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Profile: Wendy Lynne Lee (Bloomsburg University)
  1. Wendy Lynne Lee (2013). Commentary on Ben Berger's Attention Deficit Democracy. Social Philosophy Today 29:153-158.
    In this review I argue that while Berger makes out a good argument that the language of civic engagement covers too much (and hence too little) and that education plays a vital role in developing civic-minded sensibilities, I am less sanguine that the strategies for the reform of our “attention deficit democracy” will achieve the desired effect in a political society dominated by the corrupting influence of corporations who actively seek to undermine just such sensibilities as anathema to their objectives. (...)
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  2. Wendy Lynne Lee (2012). Nicholas A. Robins. Mercury, Mining, and Empire: The Human and Ecological Cost of Colonial Silver in the Andes. Environmental Philosophy 9 (2):208-212.
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  3. Wendy Lynne Lee (2011). Commentary on Eric M. Cave's "Marital Pluralism : Making Marriage Safer for Love". In Adrianne Leigh McEvoy (ed.), Sex, Love, and Friendship: Studies of the Society for the Philosophy of Sex and Love: 1993-2003. Rodopi.
  4. Wendy Lynne Lee (2010). Contemporary Feminist Theory and Activism: Six Global Issues. Broadview.
    From divorce and property law to (more) equal pay and the recognition of reproductive rights, feminist theory and practice –– and sweat, risk, ...
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  5. Wendy Lynne Lee (2010). Environmentalism in Popular Culture. Environmental Ethics 32 (3):327-330.
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  6. Wendy Lynne Lee (2009). Nature Ethics. Environmental Ethics 31 (2):217-220.
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  7. Wendy Lynne Lee (2009). Restoring Human-Centerednes to Environmental Conscience: The Ecocentrist's Dilemma, the Role of Heterosexualized Anthropomorphizing, and the Significance of Language to Ecological Feminism. Ethics and the Environment 14 (1):pp. 29-51.
    I argue here that the centeredness of human experience as human is misrepresented by ecocentrists as identical with (or the cause of) human chauvinism, and that although centeredness describes an ineradicable feature of human consciousness, nothing necessarily follows from it other than what follows from any unique configuration of capacities and limitations. Appealing to the ways in which we use anthropomorphizing language, I argue that at the root of this misrepresentation is a failure to take seriously not only the perceptual (...)
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  8. Wendy Lynne Lee (2007). Aristotle's Ecological Conception of Living Things and its Significance for Feminist Theory. Diametros 14:68-84.
  9. Wendy Lynne Lee (2006). On Ecology and Aesthetic Experience: A Feminist Theory of Value and Praxis. Ethics and the Environment 11 (1):21-41.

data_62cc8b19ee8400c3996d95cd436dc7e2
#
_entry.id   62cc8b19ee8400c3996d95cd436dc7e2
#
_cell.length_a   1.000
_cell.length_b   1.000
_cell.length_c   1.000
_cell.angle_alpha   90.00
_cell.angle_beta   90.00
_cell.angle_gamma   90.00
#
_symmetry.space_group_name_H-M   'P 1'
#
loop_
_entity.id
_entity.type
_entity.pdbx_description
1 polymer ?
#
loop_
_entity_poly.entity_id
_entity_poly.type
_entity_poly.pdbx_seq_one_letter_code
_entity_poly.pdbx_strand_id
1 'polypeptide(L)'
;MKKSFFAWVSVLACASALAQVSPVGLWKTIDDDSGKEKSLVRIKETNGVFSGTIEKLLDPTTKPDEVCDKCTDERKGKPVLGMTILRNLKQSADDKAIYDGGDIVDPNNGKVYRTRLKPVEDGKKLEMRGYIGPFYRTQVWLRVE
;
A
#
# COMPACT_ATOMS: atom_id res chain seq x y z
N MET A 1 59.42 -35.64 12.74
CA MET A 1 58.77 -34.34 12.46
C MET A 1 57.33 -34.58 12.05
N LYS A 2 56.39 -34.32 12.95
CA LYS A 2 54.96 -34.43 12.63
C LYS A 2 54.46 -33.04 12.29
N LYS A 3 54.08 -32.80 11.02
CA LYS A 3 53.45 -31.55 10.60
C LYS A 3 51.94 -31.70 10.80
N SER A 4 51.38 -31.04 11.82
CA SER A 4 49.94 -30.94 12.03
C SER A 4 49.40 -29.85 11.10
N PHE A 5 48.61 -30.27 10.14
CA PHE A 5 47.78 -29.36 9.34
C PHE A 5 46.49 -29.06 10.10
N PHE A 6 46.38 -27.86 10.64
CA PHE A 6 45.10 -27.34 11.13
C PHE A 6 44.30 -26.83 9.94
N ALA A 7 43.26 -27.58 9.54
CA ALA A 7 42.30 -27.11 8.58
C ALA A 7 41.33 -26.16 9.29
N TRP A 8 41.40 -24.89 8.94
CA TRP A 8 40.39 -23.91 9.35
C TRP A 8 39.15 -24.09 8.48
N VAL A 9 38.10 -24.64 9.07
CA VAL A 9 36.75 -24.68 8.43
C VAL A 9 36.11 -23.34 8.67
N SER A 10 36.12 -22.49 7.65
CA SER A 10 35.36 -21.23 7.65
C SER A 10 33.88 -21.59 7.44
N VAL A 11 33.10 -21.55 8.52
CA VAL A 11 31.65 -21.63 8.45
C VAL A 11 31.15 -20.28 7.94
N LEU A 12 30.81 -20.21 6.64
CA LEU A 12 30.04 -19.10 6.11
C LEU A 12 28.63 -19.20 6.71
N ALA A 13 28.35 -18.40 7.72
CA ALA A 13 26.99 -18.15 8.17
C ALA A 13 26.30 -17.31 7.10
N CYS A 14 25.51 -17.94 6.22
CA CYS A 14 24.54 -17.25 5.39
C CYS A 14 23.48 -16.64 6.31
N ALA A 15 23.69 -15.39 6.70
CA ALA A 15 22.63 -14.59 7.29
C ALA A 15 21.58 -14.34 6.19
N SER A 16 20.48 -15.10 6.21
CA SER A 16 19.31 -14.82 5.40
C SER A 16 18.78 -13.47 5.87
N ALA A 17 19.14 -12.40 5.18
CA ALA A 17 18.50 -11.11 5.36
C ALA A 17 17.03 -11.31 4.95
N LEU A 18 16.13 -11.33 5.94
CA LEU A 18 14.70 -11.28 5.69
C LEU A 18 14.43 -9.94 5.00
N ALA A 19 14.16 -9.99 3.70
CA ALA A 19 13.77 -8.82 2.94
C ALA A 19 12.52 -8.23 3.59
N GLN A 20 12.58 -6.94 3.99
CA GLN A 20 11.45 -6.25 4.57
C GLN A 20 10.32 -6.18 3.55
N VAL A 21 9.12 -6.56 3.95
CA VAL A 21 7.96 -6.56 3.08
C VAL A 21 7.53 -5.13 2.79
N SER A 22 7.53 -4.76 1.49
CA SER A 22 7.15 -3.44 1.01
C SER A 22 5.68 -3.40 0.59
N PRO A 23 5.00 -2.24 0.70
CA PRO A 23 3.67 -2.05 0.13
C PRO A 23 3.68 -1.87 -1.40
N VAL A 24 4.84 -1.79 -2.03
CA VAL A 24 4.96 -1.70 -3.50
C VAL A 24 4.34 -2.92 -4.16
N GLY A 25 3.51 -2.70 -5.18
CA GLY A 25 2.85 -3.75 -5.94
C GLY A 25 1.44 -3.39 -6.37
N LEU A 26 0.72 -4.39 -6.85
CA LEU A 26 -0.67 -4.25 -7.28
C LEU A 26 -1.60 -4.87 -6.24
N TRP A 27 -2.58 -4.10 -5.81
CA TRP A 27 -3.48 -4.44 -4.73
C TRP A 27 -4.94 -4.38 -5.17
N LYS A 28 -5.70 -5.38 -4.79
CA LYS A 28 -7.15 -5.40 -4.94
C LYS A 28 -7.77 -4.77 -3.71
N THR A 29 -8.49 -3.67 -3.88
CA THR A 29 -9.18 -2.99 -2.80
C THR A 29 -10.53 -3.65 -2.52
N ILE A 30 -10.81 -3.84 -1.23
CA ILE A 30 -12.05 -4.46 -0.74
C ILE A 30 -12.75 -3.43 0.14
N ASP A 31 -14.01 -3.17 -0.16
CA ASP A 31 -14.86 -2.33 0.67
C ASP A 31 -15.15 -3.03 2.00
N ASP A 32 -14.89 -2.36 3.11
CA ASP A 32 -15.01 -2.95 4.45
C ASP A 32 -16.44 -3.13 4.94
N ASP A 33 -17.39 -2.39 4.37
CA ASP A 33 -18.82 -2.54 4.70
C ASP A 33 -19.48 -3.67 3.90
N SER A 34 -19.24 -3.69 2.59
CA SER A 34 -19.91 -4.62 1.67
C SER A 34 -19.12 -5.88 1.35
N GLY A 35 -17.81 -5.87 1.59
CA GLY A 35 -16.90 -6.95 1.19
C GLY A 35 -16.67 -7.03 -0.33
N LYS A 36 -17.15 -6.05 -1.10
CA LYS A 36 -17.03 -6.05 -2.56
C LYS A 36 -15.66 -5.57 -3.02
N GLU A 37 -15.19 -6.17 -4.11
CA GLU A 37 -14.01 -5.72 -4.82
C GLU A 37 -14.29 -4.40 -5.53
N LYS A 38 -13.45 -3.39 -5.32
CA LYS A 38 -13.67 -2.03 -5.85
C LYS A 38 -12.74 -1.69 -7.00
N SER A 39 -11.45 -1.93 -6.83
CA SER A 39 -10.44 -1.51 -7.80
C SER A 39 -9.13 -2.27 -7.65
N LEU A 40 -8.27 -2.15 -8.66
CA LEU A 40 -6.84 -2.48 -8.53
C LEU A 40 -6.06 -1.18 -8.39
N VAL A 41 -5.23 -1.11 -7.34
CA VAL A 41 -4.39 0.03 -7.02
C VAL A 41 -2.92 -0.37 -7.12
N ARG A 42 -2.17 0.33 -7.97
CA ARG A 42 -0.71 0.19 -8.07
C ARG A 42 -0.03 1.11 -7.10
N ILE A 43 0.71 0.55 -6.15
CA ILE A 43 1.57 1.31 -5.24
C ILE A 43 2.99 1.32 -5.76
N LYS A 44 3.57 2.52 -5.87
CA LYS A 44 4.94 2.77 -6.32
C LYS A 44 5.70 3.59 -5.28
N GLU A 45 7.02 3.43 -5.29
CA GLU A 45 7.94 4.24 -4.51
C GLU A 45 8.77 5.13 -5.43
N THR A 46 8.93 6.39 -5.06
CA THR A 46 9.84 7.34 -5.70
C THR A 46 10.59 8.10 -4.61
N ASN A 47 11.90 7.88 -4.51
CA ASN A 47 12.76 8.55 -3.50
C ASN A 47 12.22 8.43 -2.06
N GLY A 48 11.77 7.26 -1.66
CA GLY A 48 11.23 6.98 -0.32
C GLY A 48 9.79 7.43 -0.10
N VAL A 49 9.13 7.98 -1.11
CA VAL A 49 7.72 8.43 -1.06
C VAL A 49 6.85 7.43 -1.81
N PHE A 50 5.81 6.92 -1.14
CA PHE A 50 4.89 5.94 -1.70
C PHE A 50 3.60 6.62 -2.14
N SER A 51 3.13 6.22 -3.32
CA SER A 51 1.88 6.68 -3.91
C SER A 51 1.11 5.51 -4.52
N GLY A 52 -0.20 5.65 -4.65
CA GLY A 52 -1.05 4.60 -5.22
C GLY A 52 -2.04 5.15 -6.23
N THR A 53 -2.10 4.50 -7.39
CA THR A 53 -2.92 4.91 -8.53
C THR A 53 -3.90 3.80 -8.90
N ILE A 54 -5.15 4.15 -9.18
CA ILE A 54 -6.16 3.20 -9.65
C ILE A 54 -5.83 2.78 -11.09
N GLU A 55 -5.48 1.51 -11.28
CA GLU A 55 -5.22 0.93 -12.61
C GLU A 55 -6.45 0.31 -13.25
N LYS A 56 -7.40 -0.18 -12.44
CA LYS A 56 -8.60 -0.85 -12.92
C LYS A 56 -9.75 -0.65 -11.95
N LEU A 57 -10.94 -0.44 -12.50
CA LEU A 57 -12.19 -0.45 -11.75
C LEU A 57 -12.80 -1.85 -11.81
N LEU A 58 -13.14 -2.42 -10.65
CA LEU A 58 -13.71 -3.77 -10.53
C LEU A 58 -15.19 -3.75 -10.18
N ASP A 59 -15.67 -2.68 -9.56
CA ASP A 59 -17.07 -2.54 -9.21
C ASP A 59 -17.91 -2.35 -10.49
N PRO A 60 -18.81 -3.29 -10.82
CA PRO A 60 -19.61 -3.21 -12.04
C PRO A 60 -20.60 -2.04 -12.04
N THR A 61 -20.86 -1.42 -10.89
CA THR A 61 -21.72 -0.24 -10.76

: My aim is to develop a feminist theory of value—an axiology—which unites two notions that seem to have little in common for a theorizing whose ultimate goal is justice-driven emancipatory action, namely, the ecological and the aesthetic. In this union lies the potential for a critical feminist political praxis capable of appreciating not only the value of human life, but those relationships upon which human and nonhuman life depend. A vital component of this praxis is, I argue, the potential (...)
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  10. Wendy Lynne Lee (2005). The Aesthetic Appreciation of Nature, Scientific Objectivity, and the Standpoint of the Subjugated: Anthropocentrism Reimagined. Ethics, Place and Environment 8 (2):235 – 250.
    In the following essay, I argue for an alternative anthropocentrism that, eschewing failed appeals to traditional moral principle, takes (a) as its point of departure the cognitive, perceptual, emotive, somatic, and epistemic conditions of our existence as members of Homo sapiens, and (b) one feature of our experience of/under these conditions particularly seriously as an avenue toward articulating this alternative, the capacity for aesthetic appreciation. To this end, I will explore, but ultimately reject philosopher Allen Carlson's ecological aesthetics, and I (...)
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  11. Wendy Lynne Lee (2001). On Marx. Wadsworth.
     
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  12. Wendy Lynne Lee & Laura M. Dow (2001). Queering Ecological Feminism: Erotophobia, Commodification, Art, and Lesbian Identity. Ethics and the Environment 6 (2):1-21.
    : Utilizing examples from recent art, we critique Greta Gaard's argument that an inclusive ecofeminism must account for the role played by erotophobia in oppression. We suggest that while Gaard offers valuable insight into how fear of the erotic contributes to maintaining heteropatriarchal institutions, it fails to account for forms of oppression specific to lesbians. Moreover, Gaard's analysis unwittingly reinforces the conceptual, hence political, economic, and social invisibility of lesbians that, following Marilyn Frye, we argue is not merely consequent to (...)
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